Similarly, over the years there have been reports of extra-judicial killings including large scale massacres, torture, attacks against journalists and countless number of other allegations resulting in the word ‘impunity’ been widely used to describe the situation in the country. Hence the demand for accountability and prosecution of offenders. Whether there could be genuine reconciliation without bringing individual violators to justice is something that need to be addressed. Crime without justice is an invitation for repetition in the future.
Against this backdrop, administration in Colombo has an unenviable responsibility to fulfil in the human rights field. The international scenario has undergone new developments with leadership changes in the US and UK. This may present an opportunity for Sri Lanka to present its case to the international community.
Based on the above Pathfinder Foundation recommends:
nRather than seeking a postponement of consideration of the situation and facing the eventuality next year, Sri Lanka should explain the prevailing ground situation e.g. foreign judges, constitutional measures etc. to the main sponsors of the resolution and undertake renegotiation of the resolution based on ground realities in Sri Lanka.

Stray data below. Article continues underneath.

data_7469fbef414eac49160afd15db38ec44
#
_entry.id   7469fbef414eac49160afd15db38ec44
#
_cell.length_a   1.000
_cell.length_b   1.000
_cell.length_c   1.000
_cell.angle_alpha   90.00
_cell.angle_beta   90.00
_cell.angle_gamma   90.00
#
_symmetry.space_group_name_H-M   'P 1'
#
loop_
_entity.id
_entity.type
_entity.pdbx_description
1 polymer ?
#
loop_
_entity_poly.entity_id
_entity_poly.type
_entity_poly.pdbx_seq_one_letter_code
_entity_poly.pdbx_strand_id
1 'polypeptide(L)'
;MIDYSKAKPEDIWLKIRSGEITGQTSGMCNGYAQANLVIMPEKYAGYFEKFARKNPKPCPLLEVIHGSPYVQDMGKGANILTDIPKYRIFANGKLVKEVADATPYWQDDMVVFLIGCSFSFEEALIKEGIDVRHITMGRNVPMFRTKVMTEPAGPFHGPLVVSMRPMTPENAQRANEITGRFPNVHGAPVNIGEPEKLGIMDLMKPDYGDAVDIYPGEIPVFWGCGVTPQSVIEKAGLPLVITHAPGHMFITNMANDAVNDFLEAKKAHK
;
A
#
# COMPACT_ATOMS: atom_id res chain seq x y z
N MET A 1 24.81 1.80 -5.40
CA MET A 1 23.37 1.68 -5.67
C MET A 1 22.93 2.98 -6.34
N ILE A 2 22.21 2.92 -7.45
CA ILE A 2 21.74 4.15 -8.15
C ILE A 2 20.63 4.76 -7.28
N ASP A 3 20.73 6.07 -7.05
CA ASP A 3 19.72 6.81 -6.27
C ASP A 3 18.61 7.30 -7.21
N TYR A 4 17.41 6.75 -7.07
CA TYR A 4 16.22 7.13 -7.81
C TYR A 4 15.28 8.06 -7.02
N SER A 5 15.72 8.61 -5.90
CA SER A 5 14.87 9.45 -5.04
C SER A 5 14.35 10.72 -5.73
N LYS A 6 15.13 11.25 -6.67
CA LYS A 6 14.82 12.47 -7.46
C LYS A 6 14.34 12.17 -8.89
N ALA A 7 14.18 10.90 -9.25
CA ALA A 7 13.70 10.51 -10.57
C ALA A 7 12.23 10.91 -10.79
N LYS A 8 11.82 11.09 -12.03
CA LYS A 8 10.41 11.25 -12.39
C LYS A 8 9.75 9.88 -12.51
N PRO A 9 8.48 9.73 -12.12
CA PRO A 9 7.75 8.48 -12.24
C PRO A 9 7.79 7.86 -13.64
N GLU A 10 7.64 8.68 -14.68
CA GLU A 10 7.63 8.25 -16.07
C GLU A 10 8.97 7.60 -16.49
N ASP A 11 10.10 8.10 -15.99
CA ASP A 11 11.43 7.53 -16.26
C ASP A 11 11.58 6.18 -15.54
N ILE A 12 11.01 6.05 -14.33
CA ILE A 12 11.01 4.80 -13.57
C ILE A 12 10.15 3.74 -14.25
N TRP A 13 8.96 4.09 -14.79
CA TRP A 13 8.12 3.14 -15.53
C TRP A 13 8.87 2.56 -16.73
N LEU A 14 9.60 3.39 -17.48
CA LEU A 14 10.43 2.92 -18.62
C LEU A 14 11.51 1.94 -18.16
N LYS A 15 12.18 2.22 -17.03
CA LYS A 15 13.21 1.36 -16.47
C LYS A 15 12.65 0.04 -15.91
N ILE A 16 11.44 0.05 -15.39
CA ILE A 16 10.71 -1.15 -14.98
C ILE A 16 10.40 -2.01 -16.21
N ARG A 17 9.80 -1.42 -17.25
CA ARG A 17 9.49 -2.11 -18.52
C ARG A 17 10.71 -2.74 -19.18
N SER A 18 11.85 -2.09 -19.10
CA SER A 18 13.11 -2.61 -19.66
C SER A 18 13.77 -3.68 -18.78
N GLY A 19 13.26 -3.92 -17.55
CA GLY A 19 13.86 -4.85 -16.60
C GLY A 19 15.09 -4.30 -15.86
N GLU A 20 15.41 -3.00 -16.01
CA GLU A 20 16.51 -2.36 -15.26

nWhether opting for a ‘roll over’ or seek purely technical, procedural resolution, Sri Lanka should bear in mind that the breathing space allowed would be for a limited time. As such, the Government should make urgent arrangements to put in place mechanisms to implement the re-negotiated commitments bearing in mind its credibility will be at stake.
nGovernment has a responsibility towards its citizens first. Crime without punishment is not the way for reconciliation. Prosecution of offenders in relation to cases, where threshold of evidence has been established, should be given priority. Members of the armed forces, police, etc. should be informed at high political level that they will be held individually accountable for violation of human rights.
Government should continue its cooperation with mandate holders appointed by HRC.
(This is the Economic Flash published by the Pathfinder Foundation. Readers’ comments are welcome at www.pathfinderfoundation.org – readers can also find Pathfinder on Facebook and follow it on Twitter.)